I mean, you are saying only public funding, so I have no say on supporting someone. People voice their support with their dollars and time. That is part of speech.

    Nope.

    Just like you don’t get to cry “1st amendment” when you get arrested for giving your “speech” to a hooker. Money is a very different thing than speech. Money is actually the government’s property that they let us use. We use it because a moneterized economy is much more efficient than a barter economy. but it is still theirs.

    Don’t believe me?

    Ask yourself if it is legal for you to burn your money. If it’s yours it will be. But you’ll find that while you are unlikely to be prosecuted it is actually illegal. As yourself if you can do whatever you like with your money. Again, nope. Gambling and prostitution are both examples of activities that are perfectly legal until money gets involved.

    This is part of why I have no problem with taxes. The money was never “mine” anyway. I was borrowing it from the government and they decided they wanted it back. Their call.

  7. James Joyner says:

    Here in Oregon a candidate has to get at least a certain number of five dollar donations from individuals to prove they have some support.

    But then it’s not a pure publically financed system.

    Another way would be to allow some sort of run off balloting

    But it’s rather late if there hasn’t been a campaign.

    The big advantage of incumbancy is that they usually have an enormous cash advantage

    The bigger advantages of incumbency is name recognition and the ability to use public tax money to buy votes through pork spending. The only way for a challenger to have a shot, short of scandal or redistricting, is saturation advertising.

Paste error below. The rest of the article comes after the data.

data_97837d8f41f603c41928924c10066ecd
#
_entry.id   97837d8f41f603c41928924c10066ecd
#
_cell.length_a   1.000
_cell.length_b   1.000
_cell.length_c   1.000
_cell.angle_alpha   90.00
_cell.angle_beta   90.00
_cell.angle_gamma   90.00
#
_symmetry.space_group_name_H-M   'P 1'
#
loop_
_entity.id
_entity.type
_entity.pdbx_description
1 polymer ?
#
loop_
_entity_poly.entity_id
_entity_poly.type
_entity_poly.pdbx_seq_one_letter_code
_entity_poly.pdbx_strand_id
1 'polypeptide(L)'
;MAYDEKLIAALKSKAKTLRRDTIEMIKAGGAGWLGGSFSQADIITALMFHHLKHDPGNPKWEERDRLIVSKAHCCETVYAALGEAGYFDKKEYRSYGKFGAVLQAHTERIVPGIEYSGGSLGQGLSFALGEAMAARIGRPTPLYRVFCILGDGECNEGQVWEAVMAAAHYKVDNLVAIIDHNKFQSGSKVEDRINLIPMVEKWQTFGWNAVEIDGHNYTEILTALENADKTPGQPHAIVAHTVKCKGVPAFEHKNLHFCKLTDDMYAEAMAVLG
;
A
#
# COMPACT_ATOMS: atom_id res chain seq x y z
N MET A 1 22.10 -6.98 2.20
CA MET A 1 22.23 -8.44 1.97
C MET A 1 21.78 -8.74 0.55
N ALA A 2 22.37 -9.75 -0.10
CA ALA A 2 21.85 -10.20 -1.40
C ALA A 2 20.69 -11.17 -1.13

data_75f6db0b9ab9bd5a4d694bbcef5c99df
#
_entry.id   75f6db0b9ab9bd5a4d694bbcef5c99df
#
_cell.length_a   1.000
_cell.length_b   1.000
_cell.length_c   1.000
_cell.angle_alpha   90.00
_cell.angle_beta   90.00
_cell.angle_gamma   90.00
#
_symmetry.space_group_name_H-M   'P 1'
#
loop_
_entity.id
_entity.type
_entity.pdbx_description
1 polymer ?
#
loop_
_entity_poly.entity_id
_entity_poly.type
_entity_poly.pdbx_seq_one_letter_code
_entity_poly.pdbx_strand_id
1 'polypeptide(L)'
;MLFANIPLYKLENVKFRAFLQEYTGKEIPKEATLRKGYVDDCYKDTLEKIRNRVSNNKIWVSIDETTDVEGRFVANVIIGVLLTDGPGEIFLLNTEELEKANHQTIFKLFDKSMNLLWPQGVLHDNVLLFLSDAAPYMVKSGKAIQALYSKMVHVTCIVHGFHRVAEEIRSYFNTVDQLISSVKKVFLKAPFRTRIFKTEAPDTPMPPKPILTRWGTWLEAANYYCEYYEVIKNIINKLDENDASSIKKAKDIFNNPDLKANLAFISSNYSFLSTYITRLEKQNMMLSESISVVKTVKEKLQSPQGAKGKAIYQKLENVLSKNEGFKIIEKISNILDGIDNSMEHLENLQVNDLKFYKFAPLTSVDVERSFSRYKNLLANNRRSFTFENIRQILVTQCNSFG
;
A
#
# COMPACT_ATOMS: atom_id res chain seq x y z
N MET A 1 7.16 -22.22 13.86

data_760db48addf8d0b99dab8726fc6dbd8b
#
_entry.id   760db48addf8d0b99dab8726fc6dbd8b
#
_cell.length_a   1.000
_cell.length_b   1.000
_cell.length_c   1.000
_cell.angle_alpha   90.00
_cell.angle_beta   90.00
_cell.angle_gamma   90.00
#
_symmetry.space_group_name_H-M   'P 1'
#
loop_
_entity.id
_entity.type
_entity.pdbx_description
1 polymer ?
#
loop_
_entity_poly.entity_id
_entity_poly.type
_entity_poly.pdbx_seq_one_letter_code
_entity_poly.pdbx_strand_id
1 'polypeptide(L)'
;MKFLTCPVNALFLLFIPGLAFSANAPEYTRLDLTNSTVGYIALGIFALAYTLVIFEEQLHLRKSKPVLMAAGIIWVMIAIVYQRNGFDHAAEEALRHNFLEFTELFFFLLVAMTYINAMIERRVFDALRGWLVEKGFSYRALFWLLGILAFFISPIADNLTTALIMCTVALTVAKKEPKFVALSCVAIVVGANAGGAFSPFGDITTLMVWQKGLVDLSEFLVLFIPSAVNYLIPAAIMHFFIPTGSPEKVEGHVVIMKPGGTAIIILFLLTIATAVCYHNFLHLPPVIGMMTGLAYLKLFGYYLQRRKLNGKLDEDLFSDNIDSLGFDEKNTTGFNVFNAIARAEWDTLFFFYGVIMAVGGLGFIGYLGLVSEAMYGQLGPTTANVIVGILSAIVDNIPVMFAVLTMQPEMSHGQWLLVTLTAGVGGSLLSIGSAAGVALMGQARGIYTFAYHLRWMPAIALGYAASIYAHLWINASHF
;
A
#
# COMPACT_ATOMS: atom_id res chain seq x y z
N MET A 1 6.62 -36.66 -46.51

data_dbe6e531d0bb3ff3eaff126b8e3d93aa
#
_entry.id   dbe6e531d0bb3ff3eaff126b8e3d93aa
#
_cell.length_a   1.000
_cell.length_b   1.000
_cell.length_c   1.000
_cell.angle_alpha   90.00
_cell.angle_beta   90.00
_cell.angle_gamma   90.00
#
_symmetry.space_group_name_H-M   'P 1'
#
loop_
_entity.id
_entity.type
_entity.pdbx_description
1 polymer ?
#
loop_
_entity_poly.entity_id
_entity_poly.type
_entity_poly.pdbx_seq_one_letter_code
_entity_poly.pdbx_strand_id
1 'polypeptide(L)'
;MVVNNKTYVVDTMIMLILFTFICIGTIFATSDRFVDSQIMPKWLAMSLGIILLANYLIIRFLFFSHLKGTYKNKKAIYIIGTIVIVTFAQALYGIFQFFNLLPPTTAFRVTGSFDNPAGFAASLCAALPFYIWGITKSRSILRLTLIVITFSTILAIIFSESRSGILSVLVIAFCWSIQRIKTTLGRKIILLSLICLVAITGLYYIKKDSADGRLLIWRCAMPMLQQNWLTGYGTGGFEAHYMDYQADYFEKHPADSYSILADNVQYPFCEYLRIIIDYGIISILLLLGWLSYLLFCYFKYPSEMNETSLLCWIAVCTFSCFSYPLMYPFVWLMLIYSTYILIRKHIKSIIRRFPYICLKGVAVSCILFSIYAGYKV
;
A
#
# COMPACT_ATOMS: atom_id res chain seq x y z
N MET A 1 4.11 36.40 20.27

8. Tlaloc says:

    But then it’s not a pure publically financed system.

    The $5 donations don’t add up to much of anything given that each is only $5 and each has to be from a different person. The financing may even just add sufficient funds to what you had to raise you to x dollars, not sure on that.

    It’s just a way to guage interest in a candidate.

    But it’s rather late if there hasn’t been a campaign.

    Not following what you mean here. I meant that you could basically put everyone who wants onto an initial ballot and then only provide funding to candidates that get some percentage of the vote, or to the top x candidates.

    The bigger advantages of incumbency is name recognition and the ability to use public tax money to buy votes through pork spending.

    I don’t think that many people actually pay attention to pork spending. Interests groups on the other hand pay a great deal of attention. but we’d be getting rid of them too. SO it washes out.

  9. James Joyner says:

    I meant that you could basically put everyone who wants onto an initial ballot and then only provide funding to candidates that get some percentage of the vote, or to the top x candidates.

    That’s a lottery, not public financing. TV stations and the like require payment up front.

  10. DL says:

    What we need is not money limitation but term limitation. One term and they’re out – that will kill the encumbancy problem and full and open disclosure will reduce the opportunity for buying of a candidate. All contributions should be availble fro viewing on a public web site. A couple of bloggers could even sift through and flag even Obama’s 100,000 donations over time.(There is a need for severe penalties for playing games – no excuses by saying I didn’t know who gave -just like we have to do with the IRS folks)

  11. McCain/Feingold…

    The Examiner takes a look at the failures of McCain/Feingold and the impact it HAS had on our political system…not so much keeping out those "corrupt" dollars Johnny railed against, but rather stiffling free speech: 
    WASHINGTON (Map, News)…

  12. Tlaloc says:

    That’s a lottery, not public financing.

    Only if you qualify any voting system as a lottery. You are taking those people with some measure of support among the electorate and giving them equal funding to run a campaign.

    TV stations and the like require payment up front.

    Broadcast TV and Radio stations are renting the public’s airwaves. They do what we tell them to do or else they’ll find themselves out of business. Period.